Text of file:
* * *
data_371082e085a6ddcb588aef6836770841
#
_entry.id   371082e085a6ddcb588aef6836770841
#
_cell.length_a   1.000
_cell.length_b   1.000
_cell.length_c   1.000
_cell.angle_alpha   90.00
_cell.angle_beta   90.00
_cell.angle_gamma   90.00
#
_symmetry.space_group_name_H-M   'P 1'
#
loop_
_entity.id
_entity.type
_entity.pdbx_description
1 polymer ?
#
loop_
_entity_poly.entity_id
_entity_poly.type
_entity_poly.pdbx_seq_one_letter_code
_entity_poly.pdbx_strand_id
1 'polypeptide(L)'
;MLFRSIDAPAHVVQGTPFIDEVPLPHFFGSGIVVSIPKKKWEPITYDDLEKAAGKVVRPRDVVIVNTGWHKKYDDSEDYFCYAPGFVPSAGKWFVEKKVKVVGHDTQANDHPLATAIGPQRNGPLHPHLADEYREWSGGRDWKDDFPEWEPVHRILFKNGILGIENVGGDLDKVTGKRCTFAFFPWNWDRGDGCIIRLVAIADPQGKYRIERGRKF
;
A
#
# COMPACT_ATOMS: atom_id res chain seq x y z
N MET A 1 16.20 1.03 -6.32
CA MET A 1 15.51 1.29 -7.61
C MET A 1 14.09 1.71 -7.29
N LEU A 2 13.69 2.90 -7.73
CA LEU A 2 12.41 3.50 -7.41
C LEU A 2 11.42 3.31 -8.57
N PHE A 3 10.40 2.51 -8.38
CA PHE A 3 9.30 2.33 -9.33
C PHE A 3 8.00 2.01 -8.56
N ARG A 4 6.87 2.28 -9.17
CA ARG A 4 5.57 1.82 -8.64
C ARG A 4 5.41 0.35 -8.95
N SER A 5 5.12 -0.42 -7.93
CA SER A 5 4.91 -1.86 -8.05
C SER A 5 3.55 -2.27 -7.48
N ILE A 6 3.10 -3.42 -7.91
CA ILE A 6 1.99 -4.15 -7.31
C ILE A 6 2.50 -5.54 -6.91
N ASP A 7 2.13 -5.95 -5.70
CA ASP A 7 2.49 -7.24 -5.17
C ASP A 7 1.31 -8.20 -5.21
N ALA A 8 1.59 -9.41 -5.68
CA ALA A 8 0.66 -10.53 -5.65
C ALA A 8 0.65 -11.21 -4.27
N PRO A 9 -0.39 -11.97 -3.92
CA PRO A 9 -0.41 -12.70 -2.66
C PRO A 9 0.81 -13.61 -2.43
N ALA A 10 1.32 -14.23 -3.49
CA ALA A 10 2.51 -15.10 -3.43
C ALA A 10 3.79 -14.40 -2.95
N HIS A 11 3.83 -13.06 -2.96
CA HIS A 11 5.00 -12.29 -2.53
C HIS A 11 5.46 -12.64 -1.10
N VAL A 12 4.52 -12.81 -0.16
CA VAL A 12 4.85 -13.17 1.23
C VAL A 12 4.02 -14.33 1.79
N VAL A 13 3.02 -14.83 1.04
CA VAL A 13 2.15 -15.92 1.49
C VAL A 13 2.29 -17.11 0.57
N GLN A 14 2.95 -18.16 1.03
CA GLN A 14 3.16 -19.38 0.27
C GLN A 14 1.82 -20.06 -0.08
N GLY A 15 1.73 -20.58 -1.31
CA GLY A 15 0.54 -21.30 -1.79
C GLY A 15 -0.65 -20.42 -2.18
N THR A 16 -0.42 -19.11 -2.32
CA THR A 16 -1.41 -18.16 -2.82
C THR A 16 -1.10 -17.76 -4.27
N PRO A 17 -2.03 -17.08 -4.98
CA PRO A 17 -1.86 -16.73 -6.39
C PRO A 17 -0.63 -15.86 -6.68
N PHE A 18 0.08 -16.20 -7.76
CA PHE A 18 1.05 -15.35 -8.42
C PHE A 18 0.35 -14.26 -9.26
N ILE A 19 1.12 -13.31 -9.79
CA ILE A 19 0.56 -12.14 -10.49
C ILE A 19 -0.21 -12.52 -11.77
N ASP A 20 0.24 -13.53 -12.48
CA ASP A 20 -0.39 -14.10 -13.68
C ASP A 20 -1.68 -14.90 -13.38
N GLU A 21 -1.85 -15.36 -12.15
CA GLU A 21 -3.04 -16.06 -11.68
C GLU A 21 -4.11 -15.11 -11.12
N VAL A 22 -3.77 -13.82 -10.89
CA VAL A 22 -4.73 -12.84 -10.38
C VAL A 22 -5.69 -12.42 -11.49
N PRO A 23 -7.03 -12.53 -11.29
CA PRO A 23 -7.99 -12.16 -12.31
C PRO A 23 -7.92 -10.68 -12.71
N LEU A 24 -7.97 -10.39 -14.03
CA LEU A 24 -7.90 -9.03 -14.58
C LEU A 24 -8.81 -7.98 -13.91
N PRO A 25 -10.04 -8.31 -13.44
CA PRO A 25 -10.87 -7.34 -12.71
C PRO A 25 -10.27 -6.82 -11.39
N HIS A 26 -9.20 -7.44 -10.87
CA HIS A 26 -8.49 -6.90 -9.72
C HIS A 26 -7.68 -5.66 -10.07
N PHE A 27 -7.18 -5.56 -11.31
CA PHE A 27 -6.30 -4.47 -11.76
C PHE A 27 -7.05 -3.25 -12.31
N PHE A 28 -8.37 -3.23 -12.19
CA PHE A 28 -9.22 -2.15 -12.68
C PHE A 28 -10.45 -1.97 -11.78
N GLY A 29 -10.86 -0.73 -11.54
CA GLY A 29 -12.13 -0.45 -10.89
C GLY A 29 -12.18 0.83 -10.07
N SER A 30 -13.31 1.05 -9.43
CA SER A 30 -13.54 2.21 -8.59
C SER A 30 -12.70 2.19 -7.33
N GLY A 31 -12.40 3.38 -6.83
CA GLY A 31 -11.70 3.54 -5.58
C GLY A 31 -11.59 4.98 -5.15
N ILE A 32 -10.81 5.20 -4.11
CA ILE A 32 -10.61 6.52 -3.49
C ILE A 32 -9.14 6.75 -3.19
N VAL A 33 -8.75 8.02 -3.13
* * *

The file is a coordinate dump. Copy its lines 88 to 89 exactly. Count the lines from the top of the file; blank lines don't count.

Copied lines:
N ASP A 20 0.24 -13.53 -12.48
CA ASP A 20 -0.39 -14.10 -13.68